In Lambda calculus, is there some alternative equivalence to $\eta$ conversion?

I am reading Hendrik Pieter Barendregt's Introduction to Lambda Calculus. On Page 11, I saw $\beta$-reduction, $\alpha$-conversion, and $ξ$-rules (compatibility rules) which is:


$$ M = M;$$ $$ M = N ⇒ N = M;$$ $$ M = N, N = L ⇒ M = L.$$

Compatibility rules:

$$ M = M' ⇒ MZ = M' Z;$$ $$ M = M' ⇒ ZM = ZM' ;$$ $$ M = M' ⇒ λx.M = λx.M' . (ξ)$$

But I do not find $\eta$-conversion in the book. Does the book mention $\eta$ conversion, possibly under a different name or indirectly via an alternative equivalence? Are $ξ$ rules by any chance an alternative equivalence to $\eta$ conversion?


No, those notes do not talk about $\eta$-conversion or $\eta$-reduction at all, not even under a different name.

$\eta$-conversion is the least equivalence relation on $\lambda$-terms that is closed under compatible rules and contains the following relation ($\textrm{fv}(M)$ stands for the set of the free variables of the $\lambda$-term $M$): \begin{align}\tag{1} \lambda x.M x &=_\eta M & \text{if } x \notin \textrm{fv}(M). \end{align}

$\eta$-conversion cannot be derived by the conversion rules presented in those notes. For instance, \begin{align} \lambda x. yx =_\eta y \end{align} but there is no hope to derive that using the conversion rules of those notes.

The main reason why $\eta$-conversion is important is that, when joined with $\beta$-conversion, it captures the notion of extensionality, which roughly means that $\beta\eta$-conversion equates all the $\lambda$-terms that ''represent'' the same funciton. Formally, it can be proved that $M =_{\beta\eta} N$ if and only if $MP =_{\beta\eta} NP$ for every $\lambda$-term $P$. Said differently (very roughly), up to $\beta\eta$-conversion, two $\lambda$-terms that always have the same output on the same inputs are equal (it does not matter how they compute that output).

Since the $\lambda$-calculus is interesting especially for studying intensional (as opposed to extensional) properties of computation, the lack of $\eta$-conversion in those notes is not so harmful.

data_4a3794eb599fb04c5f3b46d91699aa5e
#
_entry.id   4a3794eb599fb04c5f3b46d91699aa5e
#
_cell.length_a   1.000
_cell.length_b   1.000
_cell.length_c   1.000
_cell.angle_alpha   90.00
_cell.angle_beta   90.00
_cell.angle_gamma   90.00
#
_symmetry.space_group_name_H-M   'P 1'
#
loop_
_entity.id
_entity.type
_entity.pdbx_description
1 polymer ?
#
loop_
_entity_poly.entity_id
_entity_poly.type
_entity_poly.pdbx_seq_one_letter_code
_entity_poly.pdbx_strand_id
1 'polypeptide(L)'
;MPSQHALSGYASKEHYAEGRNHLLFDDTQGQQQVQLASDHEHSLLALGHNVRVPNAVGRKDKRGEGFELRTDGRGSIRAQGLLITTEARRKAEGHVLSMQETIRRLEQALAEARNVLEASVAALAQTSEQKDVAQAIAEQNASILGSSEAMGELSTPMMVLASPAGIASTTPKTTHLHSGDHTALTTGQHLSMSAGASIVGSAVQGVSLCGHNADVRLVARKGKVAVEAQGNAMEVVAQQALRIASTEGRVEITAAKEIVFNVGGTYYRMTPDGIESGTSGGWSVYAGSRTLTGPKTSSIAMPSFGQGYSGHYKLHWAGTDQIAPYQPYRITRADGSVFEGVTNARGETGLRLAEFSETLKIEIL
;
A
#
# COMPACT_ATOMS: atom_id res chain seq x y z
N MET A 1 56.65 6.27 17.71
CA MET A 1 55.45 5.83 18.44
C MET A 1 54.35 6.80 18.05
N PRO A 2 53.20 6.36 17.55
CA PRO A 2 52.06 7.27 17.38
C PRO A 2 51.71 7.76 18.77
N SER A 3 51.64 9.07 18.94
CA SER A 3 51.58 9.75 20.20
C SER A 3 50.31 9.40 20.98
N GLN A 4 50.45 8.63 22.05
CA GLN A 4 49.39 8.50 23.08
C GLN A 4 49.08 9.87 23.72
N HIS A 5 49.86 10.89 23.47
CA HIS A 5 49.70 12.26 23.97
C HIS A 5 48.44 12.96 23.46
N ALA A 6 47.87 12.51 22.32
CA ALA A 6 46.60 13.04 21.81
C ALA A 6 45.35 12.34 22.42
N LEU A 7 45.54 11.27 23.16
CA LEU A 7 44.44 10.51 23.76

A good reference for $\eta$-conversion (and many other topics about the $\lambda$-calculus) is Branedregt's book "The Lambda Calulus: Its Syntax and Semantics", North Holland, 1984.


From what I see, $\eta$-reduction is not introduced in the book at all.

The equality and compatibility rules you cited are merely natural consequences of the way $\beta$-reduction is defined; these axioms can all be justified on the base of the semantics of the $\twoheadrightarrow_\beta$ operation. $\eta$-conversion, on the other hand, is an operation on its own, which can not be derived from $\alpha$-conversion and $\beta$-conversion alone.

The operation of $\eta$-reduction is defined as follows:

$P[\lambda x. M x] \to_\eta P[M]$, $\quad$ if $x \not \in \mathrm{FV}(M)$.

Here, $\to_\eta$ is reduction in one step. In analogy to the relations $\twoheadrightarrow_\beta$ and $=_\beta$ defined on p. 23 in your book, the relation $\twoheadrightarrow_{\beta \eta}$ is then the transitive closure of the $\to_\beta$ and $\to_\eta$ operations, that is, $M \twoheadrightarrow_{\beta \eta} N$ iff there is a reduction series from $M$ to $N$ where each step is a $\to_\alpha$, $\to_\beta$ or $\to_\eta$ reduction; and $=_{\beta \eta}$, $\beta\eta$-convertibility, is the extension of the $=_\beta$ relation to include $\to_\eta$ and $\leftarrow_\eta$ reduction steps.

Intuitively, $\beta \eta$-convertibility expresses extensionality, that is, for two $\lambda$ terms to be the same, it suffices if they have the same behavior in application to other terms.

"Normal" $\lambda$ calculus is intensional, that is, two terms are not necessarily considered equal just because they have the same reduction behavior. The addition of $\eta$-conversion provides an extension to the calculus, that is, establishing further equivalences between $\lambda$ terms that can not be established on the basis of $\beta$-reduction alone, in a way that makes the theory of $\lambda$-calculus extensional.
Whether or not you want to include $\eta$-conversion in your system depends on which variant of equality you favor. Thinking in terms of ZF set theory and functions as a special kind of relation -- that is, a function seen as a set of tuples representing the course of values of the function, and two sets seen as equivalent if they have all the same elements -- the idea of extensionality (two functions are considered the same if they behave the same on any given input/if the input-output tuples in the set descibing the relation expressed by the function are all the same) might seem natural. However, from a computational/programming perspective, you might not want to consider any two programs the same just because they produce the same output, since they might implement two conceptually different algorithms. In pure $\lambda$-calculus without $\eta$, two programs which have the same behavior but a different "implementation" would not be considered equivalent.


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